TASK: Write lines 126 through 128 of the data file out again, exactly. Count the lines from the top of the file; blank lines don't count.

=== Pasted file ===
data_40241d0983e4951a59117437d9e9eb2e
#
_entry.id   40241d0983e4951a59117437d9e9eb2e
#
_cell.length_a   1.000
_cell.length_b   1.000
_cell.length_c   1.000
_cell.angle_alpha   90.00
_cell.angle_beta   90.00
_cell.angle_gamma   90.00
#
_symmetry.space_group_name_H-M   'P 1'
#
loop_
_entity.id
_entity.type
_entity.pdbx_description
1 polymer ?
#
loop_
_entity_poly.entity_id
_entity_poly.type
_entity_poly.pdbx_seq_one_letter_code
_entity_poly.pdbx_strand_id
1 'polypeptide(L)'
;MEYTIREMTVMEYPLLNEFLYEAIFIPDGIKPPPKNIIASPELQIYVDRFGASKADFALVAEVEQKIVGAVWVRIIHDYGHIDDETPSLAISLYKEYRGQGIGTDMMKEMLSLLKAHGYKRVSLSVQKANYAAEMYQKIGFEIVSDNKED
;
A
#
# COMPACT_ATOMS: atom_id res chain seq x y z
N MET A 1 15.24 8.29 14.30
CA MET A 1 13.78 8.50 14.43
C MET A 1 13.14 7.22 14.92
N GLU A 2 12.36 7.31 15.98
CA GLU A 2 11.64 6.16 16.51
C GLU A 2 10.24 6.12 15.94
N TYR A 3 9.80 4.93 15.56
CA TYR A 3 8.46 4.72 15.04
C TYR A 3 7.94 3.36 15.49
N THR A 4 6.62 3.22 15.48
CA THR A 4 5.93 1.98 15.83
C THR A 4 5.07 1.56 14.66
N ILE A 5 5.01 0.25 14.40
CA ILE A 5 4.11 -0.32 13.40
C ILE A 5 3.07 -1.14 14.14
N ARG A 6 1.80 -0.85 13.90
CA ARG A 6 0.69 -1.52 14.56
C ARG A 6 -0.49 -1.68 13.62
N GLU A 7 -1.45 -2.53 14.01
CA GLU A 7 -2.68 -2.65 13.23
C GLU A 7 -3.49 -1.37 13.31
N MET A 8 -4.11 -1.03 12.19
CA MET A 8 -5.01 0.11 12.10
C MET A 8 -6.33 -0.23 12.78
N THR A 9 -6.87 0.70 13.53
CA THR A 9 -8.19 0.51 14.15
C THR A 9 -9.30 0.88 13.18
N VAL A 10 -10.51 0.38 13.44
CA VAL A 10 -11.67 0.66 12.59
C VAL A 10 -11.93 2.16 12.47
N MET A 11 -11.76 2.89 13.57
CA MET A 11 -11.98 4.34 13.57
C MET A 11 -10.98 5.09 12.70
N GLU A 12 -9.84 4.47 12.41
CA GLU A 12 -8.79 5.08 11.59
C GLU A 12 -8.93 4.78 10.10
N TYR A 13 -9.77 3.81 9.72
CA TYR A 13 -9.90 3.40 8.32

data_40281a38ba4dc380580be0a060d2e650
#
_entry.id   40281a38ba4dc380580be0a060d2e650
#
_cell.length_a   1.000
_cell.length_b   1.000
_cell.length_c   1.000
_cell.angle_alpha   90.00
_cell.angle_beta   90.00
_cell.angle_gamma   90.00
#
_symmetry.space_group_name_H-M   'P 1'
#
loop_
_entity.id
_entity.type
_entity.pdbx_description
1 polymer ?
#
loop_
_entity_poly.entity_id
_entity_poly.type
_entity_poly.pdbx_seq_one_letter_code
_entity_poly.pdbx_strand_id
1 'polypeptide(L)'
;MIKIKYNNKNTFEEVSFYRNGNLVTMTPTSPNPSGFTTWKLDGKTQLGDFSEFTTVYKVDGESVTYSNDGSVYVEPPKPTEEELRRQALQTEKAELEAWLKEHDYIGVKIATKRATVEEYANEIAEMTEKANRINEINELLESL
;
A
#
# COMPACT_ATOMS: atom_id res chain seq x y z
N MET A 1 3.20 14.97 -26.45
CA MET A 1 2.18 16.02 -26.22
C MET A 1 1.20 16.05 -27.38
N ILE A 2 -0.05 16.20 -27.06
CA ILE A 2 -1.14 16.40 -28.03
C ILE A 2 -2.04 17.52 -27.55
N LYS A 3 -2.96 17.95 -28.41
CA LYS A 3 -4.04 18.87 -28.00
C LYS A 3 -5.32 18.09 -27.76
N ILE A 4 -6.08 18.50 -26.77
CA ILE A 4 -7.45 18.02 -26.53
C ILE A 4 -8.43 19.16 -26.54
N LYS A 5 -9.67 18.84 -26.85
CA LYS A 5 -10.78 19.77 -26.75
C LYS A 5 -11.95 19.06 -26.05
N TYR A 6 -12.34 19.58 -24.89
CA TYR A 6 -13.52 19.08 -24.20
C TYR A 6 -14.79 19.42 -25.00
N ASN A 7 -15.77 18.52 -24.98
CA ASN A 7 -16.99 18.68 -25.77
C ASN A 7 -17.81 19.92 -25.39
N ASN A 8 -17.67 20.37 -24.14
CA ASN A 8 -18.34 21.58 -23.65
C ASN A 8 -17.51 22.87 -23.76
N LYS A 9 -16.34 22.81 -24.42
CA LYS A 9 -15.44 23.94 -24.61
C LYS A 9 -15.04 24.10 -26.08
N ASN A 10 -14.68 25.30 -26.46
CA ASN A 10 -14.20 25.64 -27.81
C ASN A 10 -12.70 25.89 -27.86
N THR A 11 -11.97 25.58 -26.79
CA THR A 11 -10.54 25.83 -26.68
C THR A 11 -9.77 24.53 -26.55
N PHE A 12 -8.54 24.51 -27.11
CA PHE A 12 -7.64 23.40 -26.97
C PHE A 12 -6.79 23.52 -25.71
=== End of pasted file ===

N ASN A 10 -14.68 25.30 -26.46
CA ASN A 10 -14.20 25.64 -27.81
C ASN A 10 -12.70 25.89 -27.86